First, of course, we at Sycuan Ringside Promotions congratulate Carlos Baldomir on his terrific performance and tremendous victory in capturing the World Boxing Council welterweight championship Saturday night in New York City. We're thrilled by that awesome showing, one that has catapulted both Carlos and Sycuan Ringside Promotions to the forefront of the boxing world.
Sycuan Ringside Promotions also thanks Carlos Baldomir for his inspired effort, one that thrilled boxing fans around the world. It was an effort that proved that determination, dedication, focus and hard work enables a person, not just a boxer, to overcome any obstacle and achieve his or her goal, no matter how daunting a proposition it may appear to be. Carlos put forth a lesson in life, not merely a lesson in boxing.
Next, Sycuan Ringside Promotions and Carlos Baldomir want to express our appreciation to The Ring Magazine, the long-time 'Bible of Boxing,' and Joe Santoliquito of The Ring for joining boxing fans around the world as recognizing Carlos as the undisputed welterweight champion. This is a wonderful tribute since The Ring championship has a storied tradition of tracing title lineage in a weight division. This is a championship that was held by welterweight legends such as 'Sugar' Ray Robinson and 'Sugar' Ray Leonard, and all of us are proud to be part of that history.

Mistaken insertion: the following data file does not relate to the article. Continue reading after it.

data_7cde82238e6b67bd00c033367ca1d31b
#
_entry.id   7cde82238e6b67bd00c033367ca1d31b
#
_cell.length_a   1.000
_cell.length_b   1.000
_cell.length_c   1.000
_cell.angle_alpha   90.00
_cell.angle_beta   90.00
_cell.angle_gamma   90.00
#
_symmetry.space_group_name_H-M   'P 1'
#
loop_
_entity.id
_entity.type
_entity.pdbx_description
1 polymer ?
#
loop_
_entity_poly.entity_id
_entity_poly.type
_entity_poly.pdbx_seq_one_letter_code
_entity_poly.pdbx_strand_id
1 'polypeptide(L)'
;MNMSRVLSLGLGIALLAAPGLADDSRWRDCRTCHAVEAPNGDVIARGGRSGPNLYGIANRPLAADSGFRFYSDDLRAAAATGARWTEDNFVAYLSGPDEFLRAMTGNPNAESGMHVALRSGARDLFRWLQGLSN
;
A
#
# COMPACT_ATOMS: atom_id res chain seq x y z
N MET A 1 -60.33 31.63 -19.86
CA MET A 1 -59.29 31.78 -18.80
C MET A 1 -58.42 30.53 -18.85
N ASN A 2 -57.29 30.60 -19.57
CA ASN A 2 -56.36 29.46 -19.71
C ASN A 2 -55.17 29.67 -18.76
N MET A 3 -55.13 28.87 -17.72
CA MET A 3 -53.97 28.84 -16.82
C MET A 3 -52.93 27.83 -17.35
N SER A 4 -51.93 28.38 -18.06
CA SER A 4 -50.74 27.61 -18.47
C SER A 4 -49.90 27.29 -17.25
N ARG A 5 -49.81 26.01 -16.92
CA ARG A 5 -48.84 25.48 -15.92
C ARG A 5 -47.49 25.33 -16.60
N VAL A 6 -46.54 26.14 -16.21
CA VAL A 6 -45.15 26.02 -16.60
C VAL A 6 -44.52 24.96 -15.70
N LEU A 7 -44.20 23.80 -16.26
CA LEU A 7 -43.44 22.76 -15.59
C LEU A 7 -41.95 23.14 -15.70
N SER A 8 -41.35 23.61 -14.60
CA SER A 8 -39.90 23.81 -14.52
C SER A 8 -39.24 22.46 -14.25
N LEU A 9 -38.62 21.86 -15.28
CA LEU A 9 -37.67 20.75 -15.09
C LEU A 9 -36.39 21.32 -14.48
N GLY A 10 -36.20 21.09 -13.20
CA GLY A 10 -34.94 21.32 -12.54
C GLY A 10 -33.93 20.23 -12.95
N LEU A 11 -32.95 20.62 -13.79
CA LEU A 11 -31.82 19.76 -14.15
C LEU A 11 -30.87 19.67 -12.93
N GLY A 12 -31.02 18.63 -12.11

Now, let me put to rest all the misconceptions and misinformation that may have arisen regarding Carlos' championship status.
The fight was only for the WBC welterweight championship. Neither Sycuan Ringside Promotions nor Carlos Baldomir were ever contacted or approached by the International Boxing Federation or the World Boxing Association in regards to paying sanctioning fees to those organizations for the right to fight for those titles. Don King was absolutely right when he said that only the WBC championship was at stake.